By Richard Bhainie
THERE is a gamut of compelling reasons for the court proceedings pertaining to alleged electoral fraud by Guyana Elections Commissions (GECOM) officials, Keith Lowenfield and Clairmont Mingo and People’s National Congress Reform (PNCR) chairperson, Volda Lawrence, to be tried in the Magistrate’s Court.
Attorney-at-law and special prosecutor in the electoral fraud cases, Glen Hanoman, during an interview with the Guyana Chronicle on Wednesday, explained that it is most “convenient” and “efficient” for the cases to be disposed of at the Magistracy level, and that it was unusual for the defence to indicate that it would prefer otherwise.
“Indisputably it is more convenient, more efficient and less costly, not only financially but in terms of precious judicial time and so on, that the Magistrate’s Court is the place where the matter can be conveniently tried and there are many reasons why the process would be swift in the Magistrate’s Court,” Hanoman said.
He noted that it would be common expectation that the defence, prosecution and wider society would prefer to have these matters disposed of in an efficient and time-conserving manner. However, submissions by the defence indicates otherwise.
With over 20 charges against the accused, if the matters are set for trial in the High Court, this would result in over 20 separate matters being tried, whereas the matters can be tried jointly in the Magistrate’s Court, which would inevitably fast forward the process.
“For example the matters against Mingo are so closely connected in terms of the factual circumstance, it’s exactly the same witnesses, evidence, exhibits; so there is a clear pathway for many of these matters to be tried jointly because of a similarity in facts and circumstances, and if it is tried jointly we will save a lot more time,” Hanoman said.
If the case is set for trial in the High Court, there is the risk that witnesses would no longer be available to testify at the proceedings, as matters before the High Court usually take some time to be called up and people might migrate or even die.
In the matters before the court, although the prosecution requested for the travel documents of the accused to be lodged as a condition of their bail, none of those documents were lodged, leaving no real impediments for the accused persons absconding.
Another benefit to having the matter heard in the summary jurisdiction is once a plea of not guilty is entered and trial commences, notwithstanding the accused fleeing the jurisdiction, the trial continues and the court can find the accused guilty in absentia; however, a High Court trial would not permit this.
Hanoman explained that there is also an argument open to the defence in the High Court to say that because of the pre-trial publicity of matters, no jury is unbiased enough to try the matter, risking the matters to be stayed indefinitely.
The mode of trial by judge and jury is by precedent invariably utilised for offences of a serious nature such as sexual offences and the capital offence of murder.
“The type of offence which the accused are charged with, in this jurisdiction or in any jurisdiction, that type of matter is never tried before a judge and jury. It would be highly unusual for a matter of this nature to go before a judge and jury,” Hanoman said.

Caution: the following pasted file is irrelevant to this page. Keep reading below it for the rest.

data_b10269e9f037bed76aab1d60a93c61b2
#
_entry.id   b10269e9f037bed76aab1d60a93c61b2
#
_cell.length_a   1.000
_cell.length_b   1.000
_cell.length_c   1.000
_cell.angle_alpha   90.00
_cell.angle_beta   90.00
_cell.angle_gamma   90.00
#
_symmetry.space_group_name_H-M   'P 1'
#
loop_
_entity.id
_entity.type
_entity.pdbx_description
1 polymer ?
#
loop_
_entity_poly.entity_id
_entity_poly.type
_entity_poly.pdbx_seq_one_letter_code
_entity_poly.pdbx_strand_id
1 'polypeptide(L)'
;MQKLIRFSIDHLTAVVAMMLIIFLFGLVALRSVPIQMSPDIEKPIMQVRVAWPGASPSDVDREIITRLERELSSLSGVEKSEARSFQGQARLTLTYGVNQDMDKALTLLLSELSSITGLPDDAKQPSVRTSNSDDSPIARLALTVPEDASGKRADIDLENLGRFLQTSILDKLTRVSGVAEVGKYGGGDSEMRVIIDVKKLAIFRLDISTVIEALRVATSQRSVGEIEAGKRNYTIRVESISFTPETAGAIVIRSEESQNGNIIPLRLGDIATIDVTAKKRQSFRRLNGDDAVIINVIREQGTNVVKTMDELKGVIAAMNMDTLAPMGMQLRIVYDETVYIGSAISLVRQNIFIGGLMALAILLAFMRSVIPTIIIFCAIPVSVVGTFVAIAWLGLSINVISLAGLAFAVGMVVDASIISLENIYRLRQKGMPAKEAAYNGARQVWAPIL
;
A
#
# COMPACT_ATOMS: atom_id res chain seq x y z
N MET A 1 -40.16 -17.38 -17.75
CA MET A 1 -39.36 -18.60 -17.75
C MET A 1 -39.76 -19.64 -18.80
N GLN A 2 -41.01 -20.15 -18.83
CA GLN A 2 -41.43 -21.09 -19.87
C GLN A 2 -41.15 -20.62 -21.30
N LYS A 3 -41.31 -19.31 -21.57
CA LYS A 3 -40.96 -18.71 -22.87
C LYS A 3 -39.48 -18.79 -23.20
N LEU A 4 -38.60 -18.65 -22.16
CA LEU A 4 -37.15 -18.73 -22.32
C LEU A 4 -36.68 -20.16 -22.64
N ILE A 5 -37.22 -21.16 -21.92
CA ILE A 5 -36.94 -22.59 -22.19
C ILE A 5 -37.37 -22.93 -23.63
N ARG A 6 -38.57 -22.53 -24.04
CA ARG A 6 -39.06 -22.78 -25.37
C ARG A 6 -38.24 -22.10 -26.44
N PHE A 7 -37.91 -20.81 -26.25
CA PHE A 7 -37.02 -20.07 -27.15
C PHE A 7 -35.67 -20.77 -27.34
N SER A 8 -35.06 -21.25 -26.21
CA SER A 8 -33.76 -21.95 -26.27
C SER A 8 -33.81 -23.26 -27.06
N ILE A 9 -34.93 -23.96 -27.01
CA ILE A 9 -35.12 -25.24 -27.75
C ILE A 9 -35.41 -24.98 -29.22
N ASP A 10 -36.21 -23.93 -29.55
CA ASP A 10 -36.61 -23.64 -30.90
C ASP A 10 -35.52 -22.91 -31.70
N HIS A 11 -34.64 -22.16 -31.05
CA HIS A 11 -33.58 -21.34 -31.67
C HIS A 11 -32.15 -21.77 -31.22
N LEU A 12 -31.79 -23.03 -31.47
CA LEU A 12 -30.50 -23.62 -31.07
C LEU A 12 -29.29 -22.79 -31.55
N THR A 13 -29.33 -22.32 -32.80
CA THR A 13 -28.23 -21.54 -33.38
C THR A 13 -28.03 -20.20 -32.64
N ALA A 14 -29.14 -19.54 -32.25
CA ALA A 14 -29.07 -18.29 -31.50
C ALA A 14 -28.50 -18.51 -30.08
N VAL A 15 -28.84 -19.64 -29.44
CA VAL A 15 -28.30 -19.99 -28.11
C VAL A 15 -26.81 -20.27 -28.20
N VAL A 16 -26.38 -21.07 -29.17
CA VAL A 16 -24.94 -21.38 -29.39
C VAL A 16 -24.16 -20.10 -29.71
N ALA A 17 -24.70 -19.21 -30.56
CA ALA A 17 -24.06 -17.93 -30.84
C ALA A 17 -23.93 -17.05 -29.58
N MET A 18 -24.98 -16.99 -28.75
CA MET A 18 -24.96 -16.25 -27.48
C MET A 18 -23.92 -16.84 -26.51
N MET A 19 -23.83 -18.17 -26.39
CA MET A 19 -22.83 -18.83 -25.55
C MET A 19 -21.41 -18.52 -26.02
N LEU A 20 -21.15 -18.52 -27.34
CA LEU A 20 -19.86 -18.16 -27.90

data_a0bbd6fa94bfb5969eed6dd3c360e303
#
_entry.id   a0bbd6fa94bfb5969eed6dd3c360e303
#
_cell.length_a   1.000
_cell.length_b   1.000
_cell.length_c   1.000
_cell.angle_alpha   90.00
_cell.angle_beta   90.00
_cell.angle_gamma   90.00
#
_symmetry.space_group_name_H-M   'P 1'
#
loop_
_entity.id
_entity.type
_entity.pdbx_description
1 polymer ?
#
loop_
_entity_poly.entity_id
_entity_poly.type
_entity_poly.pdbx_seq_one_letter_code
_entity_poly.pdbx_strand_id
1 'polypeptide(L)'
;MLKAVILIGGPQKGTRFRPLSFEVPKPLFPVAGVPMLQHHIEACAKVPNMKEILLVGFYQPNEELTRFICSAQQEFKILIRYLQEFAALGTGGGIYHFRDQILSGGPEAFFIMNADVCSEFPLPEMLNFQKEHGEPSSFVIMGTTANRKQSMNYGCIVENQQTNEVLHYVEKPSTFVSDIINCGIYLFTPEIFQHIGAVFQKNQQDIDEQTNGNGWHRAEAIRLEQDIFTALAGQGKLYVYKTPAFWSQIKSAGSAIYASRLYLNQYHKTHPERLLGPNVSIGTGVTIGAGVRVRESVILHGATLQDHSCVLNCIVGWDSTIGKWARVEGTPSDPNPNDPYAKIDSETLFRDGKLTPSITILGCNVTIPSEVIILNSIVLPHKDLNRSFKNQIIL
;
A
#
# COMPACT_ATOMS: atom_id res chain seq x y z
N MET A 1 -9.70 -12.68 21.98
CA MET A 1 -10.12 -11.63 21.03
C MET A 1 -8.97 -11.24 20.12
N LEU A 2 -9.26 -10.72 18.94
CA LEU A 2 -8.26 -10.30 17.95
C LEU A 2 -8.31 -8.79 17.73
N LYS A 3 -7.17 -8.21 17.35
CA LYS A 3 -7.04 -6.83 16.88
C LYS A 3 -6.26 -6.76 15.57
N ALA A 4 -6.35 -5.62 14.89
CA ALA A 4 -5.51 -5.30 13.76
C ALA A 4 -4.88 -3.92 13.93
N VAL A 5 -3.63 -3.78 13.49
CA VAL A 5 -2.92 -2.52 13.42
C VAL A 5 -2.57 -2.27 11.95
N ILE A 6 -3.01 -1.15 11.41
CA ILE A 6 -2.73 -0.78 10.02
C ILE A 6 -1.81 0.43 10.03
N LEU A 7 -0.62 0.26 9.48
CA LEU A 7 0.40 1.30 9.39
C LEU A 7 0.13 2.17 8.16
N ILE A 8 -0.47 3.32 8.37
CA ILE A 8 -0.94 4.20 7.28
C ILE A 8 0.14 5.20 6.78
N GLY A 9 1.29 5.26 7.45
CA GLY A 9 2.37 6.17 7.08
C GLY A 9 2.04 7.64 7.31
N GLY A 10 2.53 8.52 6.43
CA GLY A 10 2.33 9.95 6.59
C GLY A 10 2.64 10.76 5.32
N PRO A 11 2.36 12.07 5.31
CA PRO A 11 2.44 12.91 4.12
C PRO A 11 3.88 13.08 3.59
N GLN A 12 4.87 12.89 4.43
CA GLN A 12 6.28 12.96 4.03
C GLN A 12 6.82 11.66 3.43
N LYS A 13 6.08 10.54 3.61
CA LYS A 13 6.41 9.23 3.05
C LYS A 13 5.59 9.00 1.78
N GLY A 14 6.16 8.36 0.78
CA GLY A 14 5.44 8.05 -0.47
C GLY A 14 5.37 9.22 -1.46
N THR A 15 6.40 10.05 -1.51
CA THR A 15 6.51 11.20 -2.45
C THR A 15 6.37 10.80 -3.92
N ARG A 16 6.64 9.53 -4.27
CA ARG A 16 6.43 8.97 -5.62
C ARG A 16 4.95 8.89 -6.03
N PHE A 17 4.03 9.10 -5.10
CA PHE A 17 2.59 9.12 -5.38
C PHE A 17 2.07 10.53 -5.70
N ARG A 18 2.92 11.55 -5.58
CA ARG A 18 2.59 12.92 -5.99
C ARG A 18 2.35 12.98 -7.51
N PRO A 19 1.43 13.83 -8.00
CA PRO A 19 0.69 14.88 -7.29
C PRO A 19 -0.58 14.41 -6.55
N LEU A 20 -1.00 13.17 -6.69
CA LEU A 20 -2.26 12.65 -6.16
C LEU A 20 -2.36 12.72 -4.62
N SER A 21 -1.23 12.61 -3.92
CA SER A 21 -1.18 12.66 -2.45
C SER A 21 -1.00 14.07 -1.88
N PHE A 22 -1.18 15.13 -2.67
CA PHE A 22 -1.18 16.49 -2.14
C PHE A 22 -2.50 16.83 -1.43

He explained that there is a legal test within Guyana’s Criminal Procedure Act that the magistrate must consider when determining the mode of trial, and it is a test that surrounds efficiency and convenience.
He noted that even though the magistrate is person with the ultimate discretion to decide the mode of trial, there must be guidance by the letter of the law.
“A magistrate is a creature of statute and has to be guided by what is written in the law; there is no discretion to go outside of that and the law is very, very clear that the primary concern when making a decision like that is time and convenience,” he said.
The prominent attorney also explained that a decision to have the cases heard at the magistracy level would comply with Article 144 of the Constitution, which states that if any person is charged with a criminal offence, the case shall be afforded a fair hearing within a reasonable time. A Guyana Chronicle headline on Wednesday incorrectly stated that Hanoman was contending the opposite as well as mistakenly naming Mortimer Mingo, a former Region 10 Chairman instead of Clairmont Mingo, the person charged with electoral fraud.
On October 21, Mingo and Lawrence were charged jointly; it is alleged that, on March 5, 2020, at Georgetown, with intent to defraud the public, they uttered a certain forged document, that is to say, a report purporting to be a true declaration of all votes cast in District Four for the March 2 General and Regional Elections, knowing same to be forged. They were each released on $30,000 bail.
Lowenfield has six charges against him filed by the police following a “comprehensive” investigation into the elections and its aftermath. The charges include three counts of misconduct in public office and three counts of forgery. He is on $300,000 bail.
The Director of Public Prosecutions (DPP), Shalimar Ali-Hack, S.C. granted a fiat to Attorneys-at-law Sanjeev Datadin, Glenn Hanoman, Mark Conway, Ganesh Hira, Arudranauth Gossai and George Thomas to prosecute the matter on behalf of the State.
Hanoman informed this publication that the prosecutors who are retained by the DPP Chambers have been instructed by the DPP to request that all the matters be disposed of in a summary fashion in the Magistrate’s Court.